Every February women all over the country pull out their red scarves, shoes, sweaters and dresses and don them for Go Red for Women and to call attention to heart disease. And while you may know a little something about heart disease already, we bet there are a few facts you didn’t know. Here’s our list of the top five reasons why this disease deserves the entire month of February for awareness.
- It’s the No. 1 killer of women: Breast cancer may get more attention, but far more women die each year of heart disease than breast cancer. And the numbers are somewhat staggering. One in 31 women will die of breast cancer while the American Heart Association says that one in three women will die of heart disease. And while women tend to have better outcomes than men where most diseases are concerned, more women die from heart disease then men.
- Heart attacks are happening to young women in greater numbers: A recent study tracked over a million women for 12 years and found that women were suffering from heart attacks at a younger age.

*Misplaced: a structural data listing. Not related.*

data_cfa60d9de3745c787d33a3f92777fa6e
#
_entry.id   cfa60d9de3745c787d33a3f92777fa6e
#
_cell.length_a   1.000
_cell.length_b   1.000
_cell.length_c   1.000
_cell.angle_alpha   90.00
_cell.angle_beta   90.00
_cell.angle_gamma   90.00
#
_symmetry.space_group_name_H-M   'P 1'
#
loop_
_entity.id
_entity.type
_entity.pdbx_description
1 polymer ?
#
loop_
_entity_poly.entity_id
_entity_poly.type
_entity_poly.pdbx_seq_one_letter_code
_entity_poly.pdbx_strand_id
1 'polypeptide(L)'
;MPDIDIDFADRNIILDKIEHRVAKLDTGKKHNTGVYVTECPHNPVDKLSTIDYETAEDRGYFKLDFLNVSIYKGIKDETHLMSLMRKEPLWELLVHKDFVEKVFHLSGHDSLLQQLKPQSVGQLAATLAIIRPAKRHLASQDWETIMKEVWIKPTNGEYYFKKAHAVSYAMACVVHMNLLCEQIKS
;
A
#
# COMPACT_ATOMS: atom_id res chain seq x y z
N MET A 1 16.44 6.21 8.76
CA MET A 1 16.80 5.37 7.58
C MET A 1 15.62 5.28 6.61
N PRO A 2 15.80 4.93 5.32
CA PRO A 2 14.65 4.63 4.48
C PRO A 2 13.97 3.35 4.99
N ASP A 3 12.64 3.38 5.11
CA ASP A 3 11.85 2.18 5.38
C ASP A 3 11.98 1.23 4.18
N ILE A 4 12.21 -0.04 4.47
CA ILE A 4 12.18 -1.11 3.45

- Some symptoms are nothing like you would expect: For younger women, heart attack symptoms can mean a shortness of breath, fatigue, nausea, and even back or jaw pain. These symptoms are nothing like the normal chest clutching pain we attribute to heart attacks.
- And sometimes there are no symptoms: It’s common that women don’t experience even the most subtle of symptoms. In fact, most women who die of coronary heart disease didn’t have any symptoms at all.
- Most women have at least one risk factor: High blood pressure, high cholesterol, and family history contribute to your risk of developing heart disease. But, the good news is that even the smallest of changes to your diet and lifestyle can have a significant positive impact and lower your risk.
For more on heart health, visit BestHeartCare.com and the American Heart Association. If you have risk factors like the ones listed above, please visit your doctor for an annual exam. If you need help finding a doctor, we can help there, too. Check out our find a doctor page or call 317-338-4Her.